12. Where a crime has been committed, and the person accused thereof knows he is accused, and then flees or conceals himself, such conduct is evidence of consciousness of guilt, and, in connection with other proof, may be the basis from which guilt may be inferred. 
Criminal law — Murder — Remarks of district attorney — Gang murder — Discretion of court.
13. On the trial of an indictment for murder, where the evidence shows that the killing was a gang murder, it is not error for the district attorney to so characterize it, and to remark that the police of the locality were unable to cope with the situation. 
14. The effect of such remarks depends largely upon the atmosphere of the trial, and the proper action to take in such case is largely a matter of discretion of the trial judge. 
Argued March 23, 1931.
Before FRAZER, C. J., WALLING, SIMPSON, KEPHART, SCHAFFER and MAXEY, JJ.
Appeal, No. 204, Jan. T., 1931, by defendant, from judgment of O. T., Phila. Co., Sept. Term, 1929, No. 462, on verdict of guilty of murder of the first degree with death fixed as penalty, in case of Commonwealth v. Danny Day Del Giorno et al. Affirmed.
Indictment for murder. Before GORDON, J.
The opinion of the Supreme Court states the facts. See also Com. v. Del Vaccio, 299 Pa. 447, and the case following this one.
Verdict of guilty of murder of the first degree with death fixed as penalty. Defendant appealed.
Errors assigned were various rulings and instructions, quoting record seriatim.
Edward W. Wells, with him Edward A. Kelly, for appellant. — Statements made to a witness by a codefendant (not on trial) are not admissible against the defendant on trial.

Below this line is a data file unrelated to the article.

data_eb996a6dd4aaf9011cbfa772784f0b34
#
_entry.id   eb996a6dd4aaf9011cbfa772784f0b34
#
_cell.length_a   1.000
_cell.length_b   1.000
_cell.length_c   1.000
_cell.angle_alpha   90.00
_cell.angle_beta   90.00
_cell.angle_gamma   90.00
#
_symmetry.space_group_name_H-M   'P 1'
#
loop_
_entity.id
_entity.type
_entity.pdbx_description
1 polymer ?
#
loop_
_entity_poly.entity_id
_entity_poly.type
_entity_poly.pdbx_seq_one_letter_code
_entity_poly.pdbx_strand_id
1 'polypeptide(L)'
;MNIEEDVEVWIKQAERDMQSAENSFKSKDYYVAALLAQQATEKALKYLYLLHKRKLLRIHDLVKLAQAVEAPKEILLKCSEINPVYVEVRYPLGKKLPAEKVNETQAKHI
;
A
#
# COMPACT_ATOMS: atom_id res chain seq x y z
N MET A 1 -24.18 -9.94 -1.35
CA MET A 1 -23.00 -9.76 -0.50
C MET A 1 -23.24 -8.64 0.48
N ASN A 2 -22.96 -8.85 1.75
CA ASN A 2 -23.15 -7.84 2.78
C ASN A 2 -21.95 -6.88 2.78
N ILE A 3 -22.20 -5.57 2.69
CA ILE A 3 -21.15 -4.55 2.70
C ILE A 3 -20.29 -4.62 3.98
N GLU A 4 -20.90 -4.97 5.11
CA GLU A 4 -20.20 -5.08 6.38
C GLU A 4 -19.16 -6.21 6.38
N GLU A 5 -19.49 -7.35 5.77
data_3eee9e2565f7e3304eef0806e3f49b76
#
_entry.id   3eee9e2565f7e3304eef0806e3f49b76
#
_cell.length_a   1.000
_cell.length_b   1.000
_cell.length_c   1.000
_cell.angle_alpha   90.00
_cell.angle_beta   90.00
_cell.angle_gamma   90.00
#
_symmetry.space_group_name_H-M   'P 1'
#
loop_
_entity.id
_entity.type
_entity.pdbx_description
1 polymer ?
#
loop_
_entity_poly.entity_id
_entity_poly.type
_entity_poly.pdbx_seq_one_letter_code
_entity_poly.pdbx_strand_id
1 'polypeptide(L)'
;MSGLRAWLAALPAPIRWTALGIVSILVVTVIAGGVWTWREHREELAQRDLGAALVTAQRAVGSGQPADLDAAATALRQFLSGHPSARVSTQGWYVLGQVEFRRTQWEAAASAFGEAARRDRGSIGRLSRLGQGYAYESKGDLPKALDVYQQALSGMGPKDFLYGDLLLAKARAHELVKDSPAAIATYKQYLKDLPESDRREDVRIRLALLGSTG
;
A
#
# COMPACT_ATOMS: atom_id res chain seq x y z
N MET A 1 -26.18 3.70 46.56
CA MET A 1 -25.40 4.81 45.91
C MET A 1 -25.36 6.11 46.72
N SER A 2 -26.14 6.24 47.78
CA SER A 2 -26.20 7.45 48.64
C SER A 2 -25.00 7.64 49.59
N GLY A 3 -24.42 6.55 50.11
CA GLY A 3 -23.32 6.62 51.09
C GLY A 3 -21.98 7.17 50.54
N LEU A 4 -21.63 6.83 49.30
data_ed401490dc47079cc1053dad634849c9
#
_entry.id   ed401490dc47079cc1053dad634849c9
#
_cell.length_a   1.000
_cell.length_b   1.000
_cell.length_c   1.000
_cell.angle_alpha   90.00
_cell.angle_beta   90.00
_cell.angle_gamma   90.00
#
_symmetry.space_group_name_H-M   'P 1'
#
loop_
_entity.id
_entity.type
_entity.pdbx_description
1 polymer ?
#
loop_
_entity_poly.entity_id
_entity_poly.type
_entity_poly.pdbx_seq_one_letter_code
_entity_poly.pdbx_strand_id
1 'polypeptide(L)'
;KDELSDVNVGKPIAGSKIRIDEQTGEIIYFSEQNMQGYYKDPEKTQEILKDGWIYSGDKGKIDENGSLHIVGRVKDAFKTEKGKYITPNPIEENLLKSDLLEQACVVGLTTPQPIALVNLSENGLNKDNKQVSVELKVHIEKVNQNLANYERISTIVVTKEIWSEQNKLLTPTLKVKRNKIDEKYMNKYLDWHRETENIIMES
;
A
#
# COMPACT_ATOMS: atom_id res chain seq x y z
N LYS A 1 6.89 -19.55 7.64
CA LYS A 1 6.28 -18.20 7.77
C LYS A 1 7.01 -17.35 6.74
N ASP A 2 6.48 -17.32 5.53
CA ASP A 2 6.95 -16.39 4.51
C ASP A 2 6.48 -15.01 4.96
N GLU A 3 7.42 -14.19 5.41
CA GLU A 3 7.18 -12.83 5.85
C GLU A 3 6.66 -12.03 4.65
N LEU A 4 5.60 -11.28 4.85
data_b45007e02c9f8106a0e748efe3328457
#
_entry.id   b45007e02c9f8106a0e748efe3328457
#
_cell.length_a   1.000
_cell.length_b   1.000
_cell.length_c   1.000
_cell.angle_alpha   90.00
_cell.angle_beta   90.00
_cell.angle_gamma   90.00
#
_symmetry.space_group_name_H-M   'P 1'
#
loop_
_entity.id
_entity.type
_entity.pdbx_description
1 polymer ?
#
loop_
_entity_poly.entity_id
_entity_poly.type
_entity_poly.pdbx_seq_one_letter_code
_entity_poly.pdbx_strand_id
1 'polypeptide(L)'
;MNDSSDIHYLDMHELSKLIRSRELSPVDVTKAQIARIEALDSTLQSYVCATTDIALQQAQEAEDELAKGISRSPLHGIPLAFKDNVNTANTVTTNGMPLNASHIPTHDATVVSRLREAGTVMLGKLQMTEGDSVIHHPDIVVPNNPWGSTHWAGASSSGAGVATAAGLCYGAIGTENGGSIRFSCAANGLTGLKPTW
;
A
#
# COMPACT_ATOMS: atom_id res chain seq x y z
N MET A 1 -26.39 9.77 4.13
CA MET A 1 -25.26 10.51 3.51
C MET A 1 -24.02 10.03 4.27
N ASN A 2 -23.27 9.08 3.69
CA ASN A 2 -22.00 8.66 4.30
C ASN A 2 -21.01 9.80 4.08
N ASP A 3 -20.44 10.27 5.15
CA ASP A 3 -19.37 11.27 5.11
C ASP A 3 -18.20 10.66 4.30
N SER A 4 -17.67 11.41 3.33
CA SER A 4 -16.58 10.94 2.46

Where an answer of a witness is unresponsive and prejudicial it is error to refuse to strike it out.
A hospital record is admissible to prove a codefendant was treated for gunshot wounds almost immediately after the alleged murder.
It is misleading to charge the jury that it should "deal only with that kind of murder in the first degree described as 'wilful, deliberate, and premeditated.' "
It is error to refuse to charge that the doctrine of a reasonable doubt applies to every element of the offense: Com. v. Green, 292 Pa. 579.
The charge was prejudicial in its criticism of the testimony for the defense: Com. v. Pipes, 158 Pa. 25; Com. v. Loomis, 267 Pa. 438; Com. v. Ronello, 251 Pa. 329.
The court below erred in interrupting examination of defendant and his witnesses and extensively examining the same: Com. v. Myma, 278 Pa. 505; Sarshik v. Fink, 292 Pa. 256.
The court below erred in refusing to withdraw a juror on account of remarks made by counsel for the Commonwealth in his summation before the jury: Com. v. Shoemaker, 240 Pa. 255; Com. v. Ronello, 251 Pa. 329.